The recent increase in incidents related to satellite navigation systems, whether intentional or unintentional, fully illustrates the threat to these networks. Today, because of our modern army and what is essential to our daily lives, we expect to face situations where satellite positioning systems are unavailable or damaged, and identify these threats. You must take the necessary steps to respond.
In June, the Justice Department released a report providing solutions to prevent criminal activity in prisons. We have successfully tested a signal jammer designed to block cell phone signals from smuggled cell phones in a Maryland prison. The news spread rapidly all over the world. For Brian Sterling, director of the South Carolina Corrections Bureau, the news is that sabotage technology is the best, cheapest, and most effective way to prevent the spread of mobile phones flowing into prisons. It supports the belief.
A portable jammer is a small, low-cost box that can send continuous sound to the antenna, effectively preventing the phone from making or receiving calls. Jammers are usually cheap (Google search shows many options between $ 119 and $ 650) and are easy to order online. However, critics have warned that traffic jams can have dire consequences. They believe there are many shameful reasons to support the legalization of correction system interference, including money, new system management, and criminal reasons.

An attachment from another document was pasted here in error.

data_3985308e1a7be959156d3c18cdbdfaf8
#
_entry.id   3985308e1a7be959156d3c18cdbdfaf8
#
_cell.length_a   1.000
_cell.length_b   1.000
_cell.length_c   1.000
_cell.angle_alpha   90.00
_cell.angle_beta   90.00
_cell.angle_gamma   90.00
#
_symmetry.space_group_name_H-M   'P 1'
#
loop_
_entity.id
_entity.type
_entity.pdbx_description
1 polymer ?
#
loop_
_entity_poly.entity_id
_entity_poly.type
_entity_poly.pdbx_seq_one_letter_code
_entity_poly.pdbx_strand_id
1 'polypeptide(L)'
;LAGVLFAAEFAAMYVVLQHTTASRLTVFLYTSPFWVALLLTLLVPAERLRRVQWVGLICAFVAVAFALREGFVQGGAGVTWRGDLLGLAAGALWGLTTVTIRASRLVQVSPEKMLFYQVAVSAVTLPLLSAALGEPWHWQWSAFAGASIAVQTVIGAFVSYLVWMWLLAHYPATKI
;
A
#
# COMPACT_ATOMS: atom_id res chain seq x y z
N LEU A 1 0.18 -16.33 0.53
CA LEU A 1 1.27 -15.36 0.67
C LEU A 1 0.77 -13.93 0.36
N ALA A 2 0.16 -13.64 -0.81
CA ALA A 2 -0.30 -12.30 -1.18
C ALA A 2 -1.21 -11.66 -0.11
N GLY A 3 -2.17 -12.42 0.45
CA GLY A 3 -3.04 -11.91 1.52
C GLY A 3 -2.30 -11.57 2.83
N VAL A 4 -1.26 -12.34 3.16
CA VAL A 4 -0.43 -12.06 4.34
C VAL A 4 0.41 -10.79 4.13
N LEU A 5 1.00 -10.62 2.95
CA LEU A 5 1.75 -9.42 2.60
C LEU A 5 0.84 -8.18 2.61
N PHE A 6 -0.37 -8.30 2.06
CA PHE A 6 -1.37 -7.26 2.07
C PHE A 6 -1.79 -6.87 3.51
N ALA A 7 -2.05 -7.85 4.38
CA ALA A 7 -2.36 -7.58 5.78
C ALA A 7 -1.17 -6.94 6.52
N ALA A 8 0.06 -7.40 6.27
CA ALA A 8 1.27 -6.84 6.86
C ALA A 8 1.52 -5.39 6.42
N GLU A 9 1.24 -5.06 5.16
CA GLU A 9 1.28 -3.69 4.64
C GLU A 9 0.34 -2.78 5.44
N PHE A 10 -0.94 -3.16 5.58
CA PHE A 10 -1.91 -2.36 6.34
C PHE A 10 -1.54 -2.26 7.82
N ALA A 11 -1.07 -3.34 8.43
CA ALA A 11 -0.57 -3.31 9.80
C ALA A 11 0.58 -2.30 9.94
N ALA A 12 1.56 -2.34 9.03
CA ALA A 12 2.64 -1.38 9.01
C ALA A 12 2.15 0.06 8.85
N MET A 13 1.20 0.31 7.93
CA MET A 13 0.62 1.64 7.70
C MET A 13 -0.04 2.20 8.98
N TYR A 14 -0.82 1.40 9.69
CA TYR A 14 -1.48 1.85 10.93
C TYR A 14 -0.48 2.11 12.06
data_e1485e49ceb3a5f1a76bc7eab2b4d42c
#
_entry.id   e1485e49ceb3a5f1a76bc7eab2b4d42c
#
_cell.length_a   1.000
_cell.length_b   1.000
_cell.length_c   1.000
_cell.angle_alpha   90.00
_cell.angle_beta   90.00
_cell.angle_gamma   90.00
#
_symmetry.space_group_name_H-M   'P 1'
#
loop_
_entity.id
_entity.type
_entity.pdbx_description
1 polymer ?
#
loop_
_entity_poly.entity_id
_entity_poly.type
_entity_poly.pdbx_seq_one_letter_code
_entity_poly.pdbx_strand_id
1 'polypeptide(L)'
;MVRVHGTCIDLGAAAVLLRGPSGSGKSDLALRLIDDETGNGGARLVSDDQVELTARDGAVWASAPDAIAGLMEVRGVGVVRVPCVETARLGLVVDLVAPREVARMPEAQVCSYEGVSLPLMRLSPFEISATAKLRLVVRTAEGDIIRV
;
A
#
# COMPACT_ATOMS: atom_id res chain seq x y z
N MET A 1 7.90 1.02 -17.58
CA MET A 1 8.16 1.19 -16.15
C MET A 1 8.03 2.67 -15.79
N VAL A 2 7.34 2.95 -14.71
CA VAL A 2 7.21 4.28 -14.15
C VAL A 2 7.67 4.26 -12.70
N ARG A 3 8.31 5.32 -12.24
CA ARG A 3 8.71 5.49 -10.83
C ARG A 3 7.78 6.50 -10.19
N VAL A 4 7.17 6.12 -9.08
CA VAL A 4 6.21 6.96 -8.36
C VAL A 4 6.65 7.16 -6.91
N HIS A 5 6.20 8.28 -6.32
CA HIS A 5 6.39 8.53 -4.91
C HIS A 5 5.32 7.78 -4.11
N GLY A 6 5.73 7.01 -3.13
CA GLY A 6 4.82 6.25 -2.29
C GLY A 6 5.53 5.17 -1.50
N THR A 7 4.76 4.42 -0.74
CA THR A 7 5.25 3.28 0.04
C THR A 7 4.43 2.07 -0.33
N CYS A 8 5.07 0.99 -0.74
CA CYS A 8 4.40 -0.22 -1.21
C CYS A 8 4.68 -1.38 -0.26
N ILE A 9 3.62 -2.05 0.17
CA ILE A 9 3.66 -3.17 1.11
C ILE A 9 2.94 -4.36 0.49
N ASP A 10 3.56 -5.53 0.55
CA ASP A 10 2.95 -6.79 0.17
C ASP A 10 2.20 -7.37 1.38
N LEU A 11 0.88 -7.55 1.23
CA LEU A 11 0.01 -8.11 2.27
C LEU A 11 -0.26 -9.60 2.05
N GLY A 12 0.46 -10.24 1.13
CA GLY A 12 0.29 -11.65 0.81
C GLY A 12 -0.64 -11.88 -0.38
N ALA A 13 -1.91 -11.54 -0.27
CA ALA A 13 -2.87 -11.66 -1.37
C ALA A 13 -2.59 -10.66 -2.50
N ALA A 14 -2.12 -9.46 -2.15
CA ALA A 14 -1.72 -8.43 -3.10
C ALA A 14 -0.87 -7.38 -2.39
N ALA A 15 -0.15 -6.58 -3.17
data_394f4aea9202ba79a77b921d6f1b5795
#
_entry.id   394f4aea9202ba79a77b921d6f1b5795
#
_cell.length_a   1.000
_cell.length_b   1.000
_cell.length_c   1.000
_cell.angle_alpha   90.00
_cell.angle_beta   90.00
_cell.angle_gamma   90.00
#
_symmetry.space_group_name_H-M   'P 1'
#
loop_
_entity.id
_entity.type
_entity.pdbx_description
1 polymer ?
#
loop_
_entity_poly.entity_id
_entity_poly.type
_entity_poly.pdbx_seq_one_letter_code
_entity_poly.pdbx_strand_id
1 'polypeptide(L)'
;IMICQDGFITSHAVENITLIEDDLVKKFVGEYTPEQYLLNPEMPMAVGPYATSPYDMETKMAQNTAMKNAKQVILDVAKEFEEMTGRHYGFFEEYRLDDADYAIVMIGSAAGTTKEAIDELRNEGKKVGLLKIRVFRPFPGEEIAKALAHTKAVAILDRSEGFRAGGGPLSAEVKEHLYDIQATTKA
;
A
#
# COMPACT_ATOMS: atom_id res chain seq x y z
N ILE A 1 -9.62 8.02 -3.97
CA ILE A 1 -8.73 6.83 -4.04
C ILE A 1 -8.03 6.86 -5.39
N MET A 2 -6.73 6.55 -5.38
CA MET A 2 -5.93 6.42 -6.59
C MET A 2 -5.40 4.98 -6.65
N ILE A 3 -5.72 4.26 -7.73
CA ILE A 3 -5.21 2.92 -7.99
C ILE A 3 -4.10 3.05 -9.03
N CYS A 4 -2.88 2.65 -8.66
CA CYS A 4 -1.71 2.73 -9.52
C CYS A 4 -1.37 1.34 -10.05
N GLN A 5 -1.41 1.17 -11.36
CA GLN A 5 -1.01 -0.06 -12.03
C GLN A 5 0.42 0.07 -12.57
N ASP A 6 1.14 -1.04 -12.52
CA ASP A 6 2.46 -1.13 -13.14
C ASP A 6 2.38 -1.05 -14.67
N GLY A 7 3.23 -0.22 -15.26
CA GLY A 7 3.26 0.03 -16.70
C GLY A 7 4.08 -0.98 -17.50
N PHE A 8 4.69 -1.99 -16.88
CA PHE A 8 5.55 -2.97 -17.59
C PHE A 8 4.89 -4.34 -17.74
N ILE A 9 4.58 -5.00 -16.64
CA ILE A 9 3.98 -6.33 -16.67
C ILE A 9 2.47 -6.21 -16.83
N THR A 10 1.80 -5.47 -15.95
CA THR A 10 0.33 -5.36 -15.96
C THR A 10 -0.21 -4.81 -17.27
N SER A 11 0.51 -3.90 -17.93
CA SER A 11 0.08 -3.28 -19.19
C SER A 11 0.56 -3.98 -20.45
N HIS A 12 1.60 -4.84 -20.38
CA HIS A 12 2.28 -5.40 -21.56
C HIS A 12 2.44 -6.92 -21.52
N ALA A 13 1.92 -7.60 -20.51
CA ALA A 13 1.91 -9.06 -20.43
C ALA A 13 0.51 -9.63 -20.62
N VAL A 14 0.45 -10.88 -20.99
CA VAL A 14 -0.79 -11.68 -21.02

Ben Levitan, a North Carolina wireless communications expert who recommends the use of calibration equipment, said: I have been in this business for 30 years. If someone is working on a new technology, they may know someone who sells equipment or owns parts. Levitan and other technical experts interviewed for this article pointed out that there are other effective solutions. You can control the proliferation of mobile phones in prisons, such as: B. A telephone company through a given whitelist to filter calls for tracking, identifying, identifying, and managing access systems for wireless signal detection systems.
The bigger problem is that the cost of calling from prison is high and prisoners need to contact their relatives. Prisoners have all sorts of ideas and they can put their cell phones in jail. In South Carolina, courier companies walked through the woods and threw smuggled backpacks into prison fences, Sterling said. The drone chased the prison yard, waited for the guards to leave the area, and then threw the phone into the prisoner's hands.